# Why doesn't the Wold's decomposition theorem imply a good AR(p) fit?

I'm trying to fit an AR(p) process to the standardized, 10 years long time series of monthly logreturns of a stock index and get extremely poor fit. I'm not surprised, because if I had a good fit, then it would mean the return of the next period could be predicted as the linear combination of the returns from the previous p periods, which would be very strange and in addition it would contradict even to the weak form of the efficient market hypothesis.

I believe the following statements hold:

1. Wold's decomposition theorem states any covariance-stationary time series $$Y_t$$ can be written as the sum of two time series, one deterministic ($$\eta_t$$) and one stochastic ($$MA(\infty)=\sum_{j=0}^\infty b_j \varepsilon_{t-j}$$): \begin{align*} Y_t=\sum_{j=0}^\infty b_j \varepsilon_{t-j}+\eta_t \end{align*} My log returns time series seem to be covariance-stationary by statistical tests.
2. An $$MA(\infty)$$ model can be approximated by an $$MA(q)$$ model with arbitrary precision.
3. An invertible $$MA(q)$$ model can be represented as an $$AR(\infty)$$ model.
4. An $$AR(\infty)$$ model can be approximated by an $$AR(p)$$ model with arbitrary precision.

If all of the above are true, why can't I fit an $$AR(p)$$ process to the log returns time series? In other words, why doesn't the Wold's decomposition theorem imply a good AR(p) fit?

I have the following guesses:

1. The deterministic term ($$\eta_t$$) is not zero in the Wold decomposition of the log returns time series. It doesn't seem probable to me.
2. The $$MA(\infty)$$ model can be approximated by an $$MA(q)$$ model with arbitrary precision only under certain conditions which do not hold in my case.
3. The $$MA(q)$$ model (that would approximate the $$MA(\infty)$$ model) is not invertible in my case.
4. The $$AR(\infty)$$ model can be approximated by an $$AR(p)$$ model with arbitrary precision only under certain conditions which do not hold in my case.
5. Maybe an $$AR(p)$$ model with good fit does exist, but the methods I used (ordinary least squares and maximum likelihood method) don't find it.

Could someone please point out the reason(s) from my guesses or from outside those why I don't get an $$AR(p)$$ model with good fit?

(In my VAR(p) model all of the common information criteria suggest using the order of p=1. Statistical tests show all of the 3 assumptions on the errors of my fitted VAR(1) process hold: $$E(u_t)=0$$ and $$E(u_t^2|x_i)=const$$ (i.e. no conditional heteroscedasticity), and $$E(u_t, u_s)=0$$ (i.e. no serial correlation). I know conditional heteroscedasticity is common in stock returns, that's why (G)ARCH model is preferred over AR(I)MA, but in my case there seems to be no conditional heteroscedasticity, and anyways, it shouldn't affect my question that why doesn't the Wold's decomposition theorem imply a good AR(p) fit.)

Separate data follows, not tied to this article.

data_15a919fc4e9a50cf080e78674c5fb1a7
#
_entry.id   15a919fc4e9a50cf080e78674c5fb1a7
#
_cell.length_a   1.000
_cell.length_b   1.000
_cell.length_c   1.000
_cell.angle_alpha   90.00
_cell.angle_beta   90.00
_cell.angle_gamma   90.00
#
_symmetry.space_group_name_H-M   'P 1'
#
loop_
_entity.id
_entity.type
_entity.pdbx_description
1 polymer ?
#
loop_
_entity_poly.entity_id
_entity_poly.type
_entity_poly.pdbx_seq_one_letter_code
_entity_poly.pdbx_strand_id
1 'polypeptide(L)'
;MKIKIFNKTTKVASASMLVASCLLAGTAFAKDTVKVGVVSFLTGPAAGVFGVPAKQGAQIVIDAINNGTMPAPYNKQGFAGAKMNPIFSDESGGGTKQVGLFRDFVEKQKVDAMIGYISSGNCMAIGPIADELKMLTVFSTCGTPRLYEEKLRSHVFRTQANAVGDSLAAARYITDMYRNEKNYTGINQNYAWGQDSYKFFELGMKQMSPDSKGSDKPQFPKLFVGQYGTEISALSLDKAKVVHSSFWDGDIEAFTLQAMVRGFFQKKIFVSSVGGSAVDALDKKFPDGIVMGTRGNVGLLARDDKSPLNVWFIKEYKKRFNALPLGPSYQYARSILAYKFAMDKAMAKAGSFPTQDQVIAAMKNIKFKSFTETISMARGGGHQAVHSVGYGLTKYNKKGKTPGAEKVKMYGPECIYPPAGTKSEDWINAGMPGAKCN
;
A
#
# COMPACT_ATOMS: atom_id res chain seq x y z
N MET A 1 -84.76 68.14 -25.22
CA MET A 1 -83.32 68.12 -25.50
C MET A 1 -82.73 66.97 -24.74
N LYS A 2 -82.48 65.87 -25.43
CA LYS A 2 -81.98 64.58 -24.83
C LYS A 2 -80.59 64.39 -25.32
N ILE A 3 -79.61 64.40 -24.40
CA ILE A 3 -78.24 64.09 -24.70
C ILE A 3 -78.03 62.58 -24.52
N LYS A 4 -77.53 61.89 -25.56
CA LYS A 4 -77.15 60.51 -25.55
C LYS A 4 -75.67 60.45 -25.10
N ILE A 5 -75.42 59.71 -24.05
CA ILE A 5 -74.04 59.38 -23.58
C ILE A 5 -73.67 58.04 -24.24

• You haven’t shown any results. Why do you think it’s not a good fit? – The Laconic Apr 10 '19 at 12:32
• Because the coefficient of determination (R squared) is close to zero. – corres Apr 10 '19 at 12:50
• Isn’t that what you should expect? Didn’t you in fact fit an AR(p) model, but find that all the $b_j$ are indistinguishable from zero? – The Laconic Apr 10 '19 at 13:17
• Yes, that's the case. And that's in line with my expectations, why would I be able to fit AR(p) model and predict returns? Of course I can't do that. My problem is it looks like I don't understand or misunderstand the Wold decomposition theorem. In my understanding there should be an MA(inf) model that fits to the stock returns. Then an MA(q) model should exists that approximates the MA(inf). The MA(q) should be invertible to an AR(inf), and an AR(p) should exist that approximates the AR(inf). But my AR(p) fitting is poor. So where's the problem in my implication chain? – corres Apr 10 '19 at 13:55
• But you have an MA model that fits: $Y_t = \eta_t$, which is what you expected. – The Laconic Apr 10 '19 at 19:30

• Given the assumptions behind the Wold decomposition, and the efficient market hypothesis, you should expect to find that stock returns most closely follow a process with $$b_0=1$$, $$b_i=0$$ for $$i>0$$, and $$\eta_t=0$$.
• We can express this trivially in AR($$\infty$$) form by just setting all the AR coefficients to zero.
• This is a "good fit" in the sense that the model is consistent with the data, but not in the sense of having a high $$R^2$$. Which is fine, because the Wold decomposition doesn't have to yield a high $$R^2$$, nor should it.